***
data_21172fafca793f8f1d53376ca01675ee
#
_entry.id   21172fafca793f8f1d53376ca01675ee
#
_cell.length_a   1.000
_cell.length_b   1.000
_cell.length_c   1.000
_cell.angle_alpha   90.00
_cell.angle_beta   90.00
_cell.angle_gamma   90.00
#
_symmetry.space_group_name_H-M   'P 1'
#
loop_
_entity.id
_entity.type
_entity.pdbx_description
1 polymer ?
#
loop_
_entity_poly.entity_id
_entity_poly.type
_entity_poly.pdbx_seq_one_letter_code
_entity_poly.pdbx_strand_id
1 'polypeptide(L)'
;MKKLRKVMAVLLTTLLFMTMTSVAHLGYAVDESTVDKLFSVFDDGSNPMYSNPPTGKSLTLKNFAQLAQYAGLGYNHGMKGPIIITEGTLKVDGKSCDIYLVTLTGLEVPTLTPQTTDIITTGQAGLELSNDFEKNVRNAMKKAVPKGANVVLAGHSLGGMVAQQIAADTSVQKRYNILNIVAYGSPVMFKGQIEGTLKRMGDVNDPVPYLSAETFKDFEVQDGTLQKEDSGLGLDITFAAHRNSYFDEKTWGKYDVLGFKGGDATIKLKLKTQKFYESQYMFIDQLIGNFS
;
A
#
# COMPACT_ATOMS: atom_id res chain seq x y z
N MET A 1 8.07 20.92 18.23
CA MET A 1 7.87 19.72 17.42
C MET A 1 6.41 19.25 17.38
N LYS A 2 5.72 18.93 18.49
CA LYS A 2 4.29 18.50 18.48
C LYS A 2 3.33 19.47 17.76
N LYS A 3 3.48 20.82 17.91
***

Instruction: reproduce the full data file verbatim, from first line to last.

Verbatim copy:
data_21172fafca793f8f1d53376ca01675ee
#
_entry.id   21172fafca793f8f1d53376ca01675ee
#
_cell.length_a   1.000
_cell.length_b   1.000
_cell.length_c   1.000
_cell.angle_alpha   90.00
_cell.angle_beta   90.00
_cell.angle_gamma   90.00
#
_symmetry.space_group_name_H-M   'P 1'
#
loop_
_entity.id
_entity.type
_entity.pdbx_description
1 polymer ?
#
loop_
_entity_poly.entity_id
_entity_poly.type
_entity_poly.pdbx_seq_one_letter_code
_entity_poly.pdbx_strand_id
1 'polypeptide(L)'
;MKKLRKVMAVLLTTLLFMTMTSVAHLGYAVDESTVDKLFSVFDDGSNPMYSNPPTGKSLTLKNFAQLAQYAGLGYNHGMKGPIIITEGTLKVDGKSCDIYLVTLTGLEVPTLTPQTTDIITTGQAGLELSNDFEKNVRNAMKKAVPKGANVVLAGHSLGGMVAQQIAADTSVQKRYNILNIVAYGSPVMFKGQIEGTLKRMGDVNDPVPYLSAETFKDFEVQDGTLQKEDSGLGLDITFAAHRNSYFDEKTWGKYDVLGFKGGDATIKLKLKTQKFYESQYMFIDQLIGNFS
;
A
#
# COMPACT_ATOMS: atom_id res chain seq x y z
N MET A 1 8.07 20.92 18.23
CA MET A 1 7.87 19.72 17.42
C MET A 1 6.41 19.25 17.38
N LYS A 2 5.72 18.93 18.49
CA LYS A 2 4.29 18.50 18.48
C LYS A 2 3.33 19.47 17.76
N LYS A 3 3.48 20.82 17.91